Why Libya was destroyed (just start reading, very interesting)
Jamahiriya is a term introduced by the leader of the Libyan people, Muammar al-Qaddafi, in his major work, The Green Book. It means “people’s republic,” “power of the masses,” or “the rule of the people. In 1969, under Captain Gaddafi’s leadership, the king was overthrown and a socialist regime was established. In 1977, Libya was proclaimed a jamahiriya, a long time truly popular and democratic. The entire adult population of the country, organized in people’s committees, took part in the government. In order to keep power from the people, the parliament – the General People’s Congress – could only discuss matters brought before it by these committees. Officially, Gaddafi was only the leader of the revolution, but he did not hold public office. However, his influence on political decision-making was decisive. It should be noted that he remained at the rank of colonel until the end of his life, but in principle he did not promote himself.
In 1970, Gaddafi expelled the British and Americans from the military bases in Libya, followed by the agents of Western influence. The orientation of the Jamahiriya toward the USSR and pan-Arabism – the idea of the unity of all Arabs – became obvious. Of course, this could not but cause the imperialists to retaliate. In 1979, for supporting revolutionary and national liberation movements, the US included Libya in the list of countries sponsoring terrorism and in 1986 it attacked the Jamahiriya, but it did not succeed, imposing sanctions out of impotence. In 2002, the resourceful Americans included Libya in the “axis of evil. Gaddafi himself was assassinated in seven attempts on his life and twice he was wounded.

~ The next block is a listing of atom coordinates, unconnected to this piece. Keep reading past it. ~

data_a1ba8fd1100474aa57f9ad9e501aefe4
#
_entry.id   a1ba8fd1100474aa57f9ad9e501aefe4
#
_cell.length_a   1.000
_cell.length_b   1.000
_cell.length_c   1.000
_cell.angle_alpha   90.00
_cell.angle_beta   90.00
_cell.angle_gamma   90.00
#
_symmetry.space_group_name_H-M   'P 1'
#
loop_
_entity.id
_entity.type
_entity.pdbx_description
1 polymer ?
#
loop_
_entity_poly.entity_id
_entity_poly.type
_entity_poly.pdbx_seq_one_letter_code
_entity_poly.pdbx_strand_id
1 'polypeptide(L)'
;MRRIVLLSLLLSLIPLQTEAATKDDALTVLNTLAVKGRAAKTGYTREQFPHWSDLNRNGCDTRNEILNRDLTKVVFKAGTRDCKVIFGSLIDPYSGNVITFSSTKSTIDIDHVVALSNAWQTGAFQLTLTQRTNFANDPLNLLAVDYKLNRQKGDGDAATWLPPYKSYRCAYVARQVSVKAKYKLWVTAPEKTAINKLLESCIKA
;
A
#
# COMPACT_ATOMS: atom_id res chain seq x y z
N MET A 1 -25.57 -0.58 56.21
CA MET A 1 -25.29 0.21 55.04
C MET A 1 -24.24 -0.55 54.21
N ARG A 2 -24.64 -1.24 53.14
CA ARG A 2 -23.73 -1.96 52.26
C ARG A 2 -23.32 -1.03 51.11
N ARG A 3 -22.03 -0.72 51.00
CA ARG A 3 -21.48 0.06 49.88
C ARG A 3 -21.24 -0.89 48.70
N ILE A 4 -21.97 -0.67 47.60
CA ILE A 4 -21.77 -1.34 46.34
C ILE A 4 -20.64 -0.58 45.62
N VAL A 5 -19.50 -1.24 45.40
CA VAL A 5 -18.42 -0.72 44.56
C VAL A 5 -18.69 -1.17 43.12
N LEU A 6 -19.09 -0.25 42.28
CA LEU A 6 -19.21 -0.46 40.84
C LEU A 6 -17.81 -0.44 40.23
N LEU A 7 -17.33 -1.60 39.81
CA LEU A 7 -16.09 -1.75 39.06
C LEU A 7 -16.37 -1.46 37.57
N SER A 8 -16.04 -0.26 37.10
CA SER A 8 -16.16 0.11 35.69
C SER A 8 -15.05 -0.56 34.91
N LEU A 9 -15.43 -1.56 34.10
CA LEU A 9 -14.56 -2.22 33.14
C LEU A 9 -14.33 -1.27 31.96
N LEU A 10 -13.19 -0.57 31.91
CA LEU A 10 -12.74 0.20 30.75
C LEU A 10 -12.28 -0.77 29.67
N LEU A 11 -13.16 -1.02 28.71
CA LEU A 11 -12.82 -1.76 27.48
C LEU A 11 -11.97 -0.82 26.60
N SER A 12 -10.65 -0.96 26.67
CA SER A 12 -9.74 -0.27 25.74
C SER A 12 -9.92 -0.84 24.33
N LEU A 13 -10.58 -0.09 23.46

Gaddafi took over the helm of a resource-rich, especially oil-rich, but terribly poor and backward country that had been plundered for years by Western colonizers. Seventy-three percent of the population was illiterate. Over the years of his rule, the leader of the Jamahiriya has almost overcome this phenomenon. In 2009, 87% of the population could read and write. Deserts were transformed into blooming gardens with the help of the colossal irrigation system “The Great Man-Made River”, the problem of fresh water shortage was solved. Alcoholic beverages and gambling were banned in the country. An interesting fact shows how seriously Gaddafi took the safety of his citizens. During the perestroika period many Libyans studied at the Kharkov Medical Institute at the expense of the Jamahiriya. When they got a taste of the free life, rich foreigners went to all sorts of trouble, including drunkenness and debauchery. They naturally stopped studying and made up for the big gaps in their knowledge with equally big bribes. Gaddafi initiated a control of their knowledge, following the results of which the “bad students” were recalled to Libya, it was clearly explained to them that a doctor who does not master his profession is a murderer, and nobody is going to throw away the people’s money. The amateurs were lined up and every fifth one was shot. After that, the Libyan students became an example of academic excellence, even for Soviet students. Libya, on the other hand, had a model healthcare system, where many doctors, including those from the young Ukraine, flocked to work. Hundreds of thousands of foreigners, desperate to find work in their homeland, worked for high-paying jobs in Libya.